Bad news for a friend's bluebirds. His box was on the same timetable as mine that just hatched...4 or 5 eggs waiting to hatch. A couple of days ago he called me over because he saw what looked like part of a nest under the box. When we opened the box, sure enough the nest was gone. There were muddy raccoon track on the black predator guard. A raccoon had climbed up and reached in and pulled out the nest and the eggs. We don't know if it got the mother or not. She would have been sitting on the eggs at night but she might have flown when she heard the raccoon climbing up the pole. Why didn't the predator guard stop the raccoon? My friend had wired the bottom of his predator guard so it wouldn't wobble in the wind. However, the wobble part is what is supposed to keep the raccoons from climbing. He has since removed the wire and restored the wobble. If the mother escaped she might rebuild a nest and start over. That happened when a snake got my eggs a couple of years ago. I highly, highly recommend properly installed predator guards for your bluebird boxes.

I will provide another update in a couple of days.
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Thursday, July 02, 2009

Hiking to the top

Another great day of hiking in the Smokies!

I went hiking in the Smokies with the TTA (Tennessee Trails Association) Wednesday hikers. I hike with them about once a month or so. I like to pick hikes that I haven't been on before or ones that are especially interesting. Wednesday can be a bit of a problem sometimes because that is my designated fly fishing day.

This week the hike was to Andrews Bald in the Great Smoky Mountains National Park to hopefully see more wild azaleas. I had been to Gregory Bald the week before which has a larger azalea field, but Andrews Bald is supposed to peak a week or so later and have better long range views. I hadn't been to Andrews Bald.

Eight of us showed up for the hike. Because the Andrews Bald hike is only 3.6 miles we added a hike to Chimney Tops to the schedule. Chimney Tops is rated strenuous because of the 1350 elevation gain in just 2 miles and much of it very steep. 1000 feet of the gain is in just one mile. The end of the trail at Chimney Tops is where the fun begins. You can, if you want to, climb the Anakeesta rock formation a couple hundred feet to the top. The rocks are steep and slick. Warning signs at the beginning of the trail near the parking lot and again at the base of the caprock remind you that many injuries have occurred here and that you climb at your own risk. At the photo to the left you can see our view looking down over the route that we climbed. Click on the photo for a bigger view.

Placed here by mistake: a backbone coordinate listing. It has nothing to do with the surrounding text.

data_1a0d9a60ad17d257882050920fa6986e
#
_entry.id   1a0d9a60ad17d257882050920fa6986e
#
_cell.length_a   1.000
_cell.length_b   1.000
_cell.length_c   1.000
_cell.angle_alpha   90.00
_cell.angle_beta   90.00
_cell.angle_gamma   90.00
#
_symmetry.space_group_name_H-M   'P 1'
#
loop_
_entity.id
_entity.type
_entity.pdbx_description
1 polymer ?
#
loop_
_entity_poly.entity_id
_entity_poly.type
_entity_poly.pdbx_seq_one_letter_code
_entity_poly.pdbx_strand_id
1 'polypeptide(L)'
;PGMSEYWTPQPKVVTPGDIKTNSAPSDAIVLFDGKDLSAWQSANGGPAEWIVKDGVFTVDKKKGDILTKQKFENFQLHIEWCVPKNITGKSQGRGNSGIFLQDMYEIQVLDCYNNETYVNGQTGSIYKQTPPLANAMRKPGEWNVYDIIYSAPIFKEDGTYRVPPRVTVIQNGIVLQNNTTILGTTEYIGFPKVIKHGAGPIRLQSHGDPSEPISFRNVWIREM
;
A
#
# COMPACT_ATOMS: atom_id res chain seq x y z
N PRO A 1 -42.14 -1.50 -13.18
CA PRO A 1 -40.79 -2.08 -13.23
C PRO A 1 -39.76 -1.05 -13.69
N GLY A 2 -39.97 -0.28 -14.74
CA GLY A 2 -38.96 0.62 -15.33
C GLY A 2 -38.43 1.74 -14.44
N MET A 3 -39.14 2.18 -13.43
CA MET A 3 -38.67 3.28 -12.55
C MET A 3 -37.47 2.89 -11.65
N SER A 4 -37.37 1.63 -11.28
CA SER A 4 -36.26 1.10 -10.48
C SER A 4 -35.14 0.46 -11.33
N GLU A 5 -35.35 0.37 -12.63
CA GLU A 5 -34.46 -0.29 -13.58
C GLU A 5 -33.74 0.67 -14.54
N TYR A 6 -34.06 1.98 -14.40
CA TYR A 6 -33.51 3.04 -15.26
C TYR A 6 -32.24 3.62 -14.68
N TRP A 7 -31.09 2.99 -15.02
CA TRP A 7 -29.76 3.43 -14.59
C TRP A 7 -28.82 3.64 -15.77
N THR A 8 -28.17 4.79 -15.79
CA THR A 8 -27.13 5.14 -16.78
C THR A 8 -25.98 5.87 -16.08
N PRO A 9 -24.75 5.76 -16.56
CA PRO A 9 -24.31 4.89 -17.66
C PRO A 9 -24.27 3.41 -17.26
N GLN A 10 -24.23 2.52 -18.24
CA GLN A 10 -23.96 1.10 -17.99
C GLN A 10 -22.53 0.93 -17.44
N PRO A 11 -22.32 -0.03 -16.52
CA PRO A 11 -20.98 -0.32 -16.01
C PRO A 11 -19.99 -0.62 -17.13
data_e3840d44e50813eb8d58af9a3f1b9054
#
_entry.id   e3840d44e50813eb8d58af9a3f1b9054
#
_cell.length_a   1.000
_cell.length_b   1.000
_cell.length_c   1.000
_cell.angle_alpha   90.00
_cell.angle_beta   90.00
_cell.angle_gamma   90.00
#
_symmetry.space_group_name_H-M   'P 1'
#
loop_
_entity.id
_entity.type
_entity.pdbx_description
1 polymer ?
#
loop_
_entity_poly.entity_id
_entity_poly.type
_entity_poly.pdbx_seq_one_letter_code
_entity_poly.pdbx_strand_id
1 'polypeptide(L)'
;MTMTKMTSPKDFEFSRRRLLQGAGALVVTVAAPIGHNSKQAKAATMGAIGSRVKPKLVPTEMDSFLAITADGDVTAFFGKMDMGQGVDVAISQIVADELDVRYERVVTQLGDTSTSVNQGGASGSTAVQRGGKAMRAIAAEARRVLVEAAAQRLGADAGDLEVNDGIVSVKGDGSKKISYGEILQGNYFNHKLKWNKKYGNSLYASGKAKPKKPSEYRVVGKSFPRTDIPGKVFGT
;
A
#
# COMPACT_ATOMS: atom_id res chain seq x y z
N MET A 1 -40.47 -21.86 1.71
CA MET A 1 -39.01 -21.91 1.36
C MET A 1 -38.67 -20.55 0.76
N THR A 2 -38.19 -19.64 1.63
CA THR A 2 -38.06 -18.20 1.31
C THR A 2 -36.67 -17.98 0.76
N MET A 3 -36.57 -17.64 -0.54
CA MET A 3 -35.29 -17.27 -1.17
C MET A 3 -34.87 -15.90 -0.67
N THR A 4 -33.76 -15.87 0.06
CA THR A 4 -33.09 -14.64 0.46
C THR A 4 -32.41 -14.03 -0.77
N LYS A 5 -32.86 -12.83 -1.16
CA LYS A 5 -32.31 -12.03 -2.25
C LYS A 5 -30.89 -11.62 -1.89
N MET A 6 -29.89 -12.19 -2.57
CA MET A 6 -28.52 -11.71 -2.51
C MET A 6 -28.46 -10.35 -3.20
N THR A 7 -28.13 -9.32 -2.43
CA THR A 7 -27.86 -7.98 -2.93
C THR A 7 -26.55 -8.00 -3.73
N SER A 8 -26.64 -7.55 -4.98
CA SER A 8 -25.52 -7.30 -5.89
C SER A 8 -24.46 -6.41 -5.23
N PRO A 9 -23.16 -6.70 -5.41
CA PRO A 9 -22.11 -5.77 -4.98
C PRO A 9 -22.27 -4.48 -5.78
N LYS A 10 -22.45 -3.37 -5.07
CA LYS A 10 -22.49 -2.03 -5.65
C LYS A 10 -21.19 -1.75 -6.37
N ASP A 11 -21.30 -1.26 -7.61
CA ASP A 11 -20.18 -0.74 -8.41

Many hikers climb part way up, but a extra steep section with very small handholds about half way up stops most. Of the 8 of us, only Ginger and I made the climb all the way to the top. Coming down is even harder and requires considerable butt scooting. Ginger announced to everyone within earshot what a exhilarating experience it was. I agree, it was very cool. Here we are at the top.

Next the group headed to Clingman's Dome and the trail head to Andrews Bald. This hike starts at about 6300 feet elevation and the Bald is at about 5800. although it was in the mid to upper 80's in Knoxville, it was a perfect 65 degrees with a nice breeze at our elevation. The trail goes through a beautiful spruce-fir forest. Unfortunately the azaleas at Gregory Bald were about over for the year, but there were a few bushes still in full bloom. However, the views for many miles in several directions are great and it was a pretty clear day for the summer. The picture at the top is one of those vistas.

Although the Gregory Bald hike is rated easy to moderate, the previous 4 miles at Chimney Tops added on top pretty much wore us out. We did a total of almost 8 miles and it seemed that every step was either up or down....steeply. Dinner at the Smoky Mountain Brewhouse in Pigeon Forge helped us feel a lot better for the 2 hour ride home.

Two great hikes...I highly recommend both of them.